One of the common conservative, climate-denier refrains whenever international climate efforts ramp up is that it would be unthinkably terrible for the United States of America to cede any sort of sovereignty to the (evil globalists at the) United Nations. Nothing, not even literally the fate of the planet, is apparently worth even the slightest acknowledgement that the US made a mess of the climate and should therefore help clean it up.
That was a regular allegation against the Paris Agreement, for example, which the Biden Administration promises to re-enter on January 20. But that’s far from the only thing the U.S. might want to reconsider, in the eyes of those concerned with national sovereignty. Take a look at Trump’s replacement to the North American Free Trade Agreement (NAFTA).
Because as it turns out, it’s US industry that’s attacking national sovereignty, invoking a clause in the creatively-named United States–Mexico–Canada Agreement to try and prevent Canada from adopting new plastic pollution laws. Sovereignty for me, not for thee. (Naturally!)
This Trump-era agreement allows a country to sue another if its regulations eat into the profits of an existing industry, essentially subjugating domestic policy to corporate interests.
And yet! The sirens of sovereignty remained silent, even as they warned of imaginary UN take-overs.
Compounding the hypocrisy, leading this charge to try and make sure Canada remains a profitable market for oil-based plastics is the Chamber of Commerce, which — if you believe their PR team as credulously as some reporters do — is totally making a turn away from the Right and will be henceforth engaging on climate policy in good faith! (While also engaging in this effort to block climate policy…)
Joining them are all sorts of other lobby groups — big ones like the American Chemistry Council, National Association of Manufacturers, and the Plastics Industry Association, and very specific ones like the Plastic Drum Institute and the Carpet Cushion Council.
They’re all very mad about Canada's proposed ban on single-use plastics, as well as the efforts Canada is considering to label toxic products as such. They're especially concerned Canada's law might inspire other countries to follow suit, which would cost these industries lots of money.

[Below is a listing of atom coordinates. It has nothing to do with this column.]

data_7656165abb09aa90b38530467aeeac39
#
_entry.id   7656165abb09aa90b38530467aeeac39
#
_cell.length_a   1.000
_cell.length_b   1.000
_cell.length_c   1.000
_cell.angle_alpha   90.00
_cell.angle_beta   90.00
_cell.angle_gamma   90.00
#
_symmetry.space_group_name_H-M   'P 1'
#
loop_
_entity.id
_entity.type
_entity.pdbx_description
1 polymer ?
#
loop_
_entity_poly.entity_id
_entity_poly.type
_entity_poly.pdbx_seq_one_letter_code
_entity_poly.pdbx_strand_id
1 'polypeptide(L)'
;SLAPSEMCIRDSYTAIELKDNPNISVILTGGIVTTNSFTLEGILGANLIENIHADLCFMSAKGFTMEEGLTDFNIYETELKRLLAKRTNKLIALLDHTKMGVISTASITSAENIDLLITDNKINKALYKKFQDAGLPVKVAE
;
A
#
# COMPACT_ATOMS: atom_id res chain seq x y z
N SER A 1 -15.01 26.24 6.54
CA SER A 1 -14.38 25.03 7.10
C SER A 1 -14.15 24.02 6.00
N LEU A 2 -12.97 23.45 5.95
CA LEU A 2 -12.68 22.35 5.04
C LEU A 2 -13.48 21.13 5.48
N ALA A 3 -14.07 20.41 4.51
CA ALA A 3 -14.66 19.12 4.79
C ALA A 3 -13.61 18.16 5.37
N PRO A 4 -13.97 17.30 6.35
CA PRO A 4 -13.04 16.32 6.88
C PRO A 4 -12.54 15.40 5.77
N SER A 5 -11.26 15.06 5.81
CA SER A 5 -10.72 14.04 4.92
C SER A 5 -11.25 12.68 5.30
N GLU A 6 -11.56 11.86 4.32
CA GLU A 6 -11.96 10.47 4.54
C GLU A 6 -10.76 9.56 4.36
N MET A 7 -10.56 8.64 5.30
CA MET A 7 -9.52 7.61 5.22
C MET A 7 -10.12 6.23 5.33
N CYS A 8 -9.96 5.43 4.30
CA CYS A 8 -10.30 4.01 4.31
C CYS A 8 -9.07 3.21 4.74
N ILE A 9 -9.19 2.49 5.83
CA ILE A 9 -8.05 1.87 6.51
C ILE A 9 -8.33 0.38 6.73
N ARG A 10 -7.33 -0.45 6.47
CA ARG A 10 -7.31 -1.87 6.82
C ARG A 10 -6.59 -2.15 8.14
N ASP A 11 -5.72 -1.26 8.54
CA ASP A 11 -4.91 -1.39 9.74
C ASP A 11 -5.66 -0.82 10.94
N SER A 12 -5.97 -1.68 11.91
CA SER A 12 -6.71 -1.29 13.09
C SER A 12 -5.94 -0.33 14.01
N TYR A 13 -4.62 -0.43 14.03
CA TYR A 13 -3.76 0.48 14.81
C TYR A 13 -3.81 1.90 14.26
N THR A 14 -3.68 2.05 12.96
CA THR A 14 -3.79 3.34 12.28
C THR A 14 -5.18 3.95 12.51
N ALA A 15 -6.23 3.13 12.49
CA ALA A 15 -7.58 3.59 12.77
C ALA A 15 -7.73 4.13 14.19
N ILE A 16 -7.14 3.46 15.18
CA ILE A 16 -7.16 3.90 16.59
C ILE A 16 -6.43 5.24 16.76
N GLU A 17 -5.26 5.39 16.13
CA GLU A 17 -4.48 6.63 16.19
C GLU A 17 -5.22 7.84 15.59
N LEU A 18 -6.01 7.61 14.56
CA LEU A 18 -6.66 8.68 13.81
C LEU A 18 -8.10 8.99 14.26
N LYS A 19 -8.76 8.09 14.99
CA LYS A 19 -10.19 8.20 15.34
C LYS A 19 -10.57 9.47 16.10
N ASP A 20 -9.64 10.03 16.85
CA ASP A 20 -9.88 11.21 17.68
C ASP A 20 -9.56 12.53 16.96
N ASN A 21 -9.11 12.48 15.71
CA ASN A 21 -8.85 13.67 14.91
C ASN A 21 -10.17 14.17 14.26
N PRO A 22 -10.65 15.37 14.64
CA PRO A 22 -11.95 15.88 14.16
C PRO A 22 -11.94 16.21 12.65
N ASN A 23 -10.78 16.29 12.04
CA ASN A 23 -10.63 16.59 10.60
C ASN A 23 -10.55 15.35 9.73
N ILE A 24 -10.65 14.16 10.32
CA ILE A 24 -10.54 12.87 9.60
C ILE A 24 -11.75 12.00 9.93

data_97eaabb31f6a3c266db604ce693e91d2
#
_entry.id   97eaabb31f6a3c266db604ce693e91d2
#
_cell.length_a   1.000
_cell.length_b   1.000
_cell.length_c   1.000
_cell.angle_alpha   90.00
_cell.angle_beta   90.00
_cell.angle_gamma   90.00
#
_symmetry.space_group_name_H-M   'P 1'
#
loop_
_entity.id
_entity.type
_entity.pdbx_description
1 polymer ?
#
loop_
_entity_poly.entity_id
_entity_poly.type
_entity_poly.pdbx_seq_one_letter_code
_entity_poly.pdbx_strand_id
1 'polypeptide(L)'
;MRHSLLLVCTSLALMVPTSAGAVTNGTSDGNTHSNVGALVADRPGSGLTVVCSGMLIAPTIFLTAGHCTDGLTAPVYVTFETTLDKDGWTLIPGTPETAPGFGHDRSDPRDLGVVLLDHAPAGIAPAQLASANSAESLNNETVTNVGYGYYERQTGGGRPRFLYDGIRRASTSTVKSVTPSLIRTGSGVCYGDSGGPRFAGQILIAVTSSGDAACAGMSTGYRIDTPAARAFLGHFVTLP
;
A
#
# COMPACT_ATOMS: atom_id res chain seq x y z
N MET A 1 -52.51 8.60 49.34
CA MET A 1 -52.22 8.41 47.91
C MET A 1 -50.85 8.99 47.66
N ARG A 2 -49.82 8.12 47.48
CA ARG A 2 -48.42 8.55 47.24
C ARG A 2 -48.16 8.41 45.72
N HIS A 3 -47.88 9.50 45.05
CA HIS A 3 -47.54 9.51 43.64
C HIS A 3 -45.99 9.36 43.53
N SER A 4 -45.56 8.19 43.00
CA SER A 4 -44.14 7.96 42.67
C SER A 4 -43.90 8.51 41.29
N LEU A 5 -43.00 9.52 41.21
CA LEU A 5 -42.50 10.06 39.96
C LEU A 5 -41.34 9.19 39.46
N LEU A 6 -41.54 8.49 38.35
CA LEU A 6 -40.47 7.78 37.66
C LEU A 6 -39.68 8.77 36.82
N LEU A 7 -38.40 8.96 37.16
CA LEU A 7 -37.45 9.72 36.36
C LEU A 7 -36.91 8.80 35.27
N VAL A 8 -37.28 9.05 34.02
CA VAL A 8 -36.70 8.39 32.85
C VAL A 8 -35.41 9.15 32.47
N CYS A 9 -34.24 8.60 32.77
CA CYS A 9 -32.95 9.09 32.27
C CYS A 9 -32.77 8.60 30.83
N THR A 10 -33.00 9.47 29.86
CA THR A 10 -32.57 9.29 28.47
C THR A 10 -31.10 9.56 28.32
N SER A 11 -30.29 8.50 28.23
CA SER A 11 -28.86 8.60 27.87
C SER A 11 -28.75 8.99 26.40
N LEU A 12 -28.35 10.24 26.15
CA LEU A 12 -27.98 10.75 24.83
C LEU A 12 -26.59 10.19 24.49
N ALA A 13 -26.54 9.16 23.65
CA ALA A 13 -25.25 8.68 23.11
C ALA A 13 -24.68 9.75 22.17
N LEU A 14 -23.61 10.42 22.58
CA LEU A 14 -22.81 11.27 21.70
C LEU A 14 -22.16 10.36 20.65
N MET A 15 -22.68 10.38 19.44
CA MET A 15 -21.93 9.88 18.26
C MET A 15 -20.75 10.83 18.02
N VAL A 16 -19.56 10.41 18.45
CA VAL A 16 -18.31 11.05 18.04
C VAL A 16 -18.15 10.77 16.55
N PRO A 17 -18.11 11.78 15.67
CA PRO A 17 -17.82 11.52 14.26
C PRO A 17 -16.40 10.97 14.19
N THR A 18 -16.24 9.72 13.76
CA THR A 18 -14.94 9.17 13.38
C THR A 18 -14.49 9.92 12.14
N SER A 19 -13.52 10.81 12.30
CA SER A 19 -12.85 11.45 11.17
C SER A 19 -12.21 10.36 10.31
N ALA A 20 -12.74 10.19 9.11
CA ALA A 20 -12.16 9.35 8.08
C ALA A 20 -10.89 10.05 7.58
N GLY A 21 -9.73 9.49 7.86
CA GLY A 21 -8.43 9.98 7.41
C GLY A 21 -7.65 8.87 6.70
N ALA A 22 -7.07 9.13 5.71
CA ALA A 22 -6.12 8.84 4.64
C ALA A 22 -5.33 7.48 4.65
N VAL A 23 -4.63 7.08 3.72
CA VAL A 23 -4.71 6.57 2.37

While industry is starting fights at the international level, however, activists are winning them at the local level. Recently, for example, the Black and working class communities of St. James Parish, Louisiana celebrated the pausing of the permitting process for a Formosa plastics plant, Julie Dermansky reported for DeSmog. The U.S. Army Corps of Engineers announced that it’s going to re-evaluate the wetlands permits for Formosa’s "Sunshine Project," the latest planned addition to Cancer Alley. (And yes, that is its real name.) It needs to address the environmental justice concerns raised by the community. For example, a lawsuit alleges that the Corps violates the National Historic Preservation Act’s rules about the potential for the project to harm cultural resources, like the burial grounds of enslaved people on the site.
Now, it could well be that the Corps does an analysis and grants the permits anyway. But local activists are determined to prevent another polluter from moving into their neighborhood. RISE St. James founder Sharon Lavigne, “told everyone we would stop Formosa and we are. The Sunshine project won’t ever see any sunshine.”
And, in this case, there's reason for hope. Formosa's credit rating was already downgraded earlier this fall — before the Army Corps announced it would re-evaluate the permits.
Hey, it's still 2020. Anything is possible.
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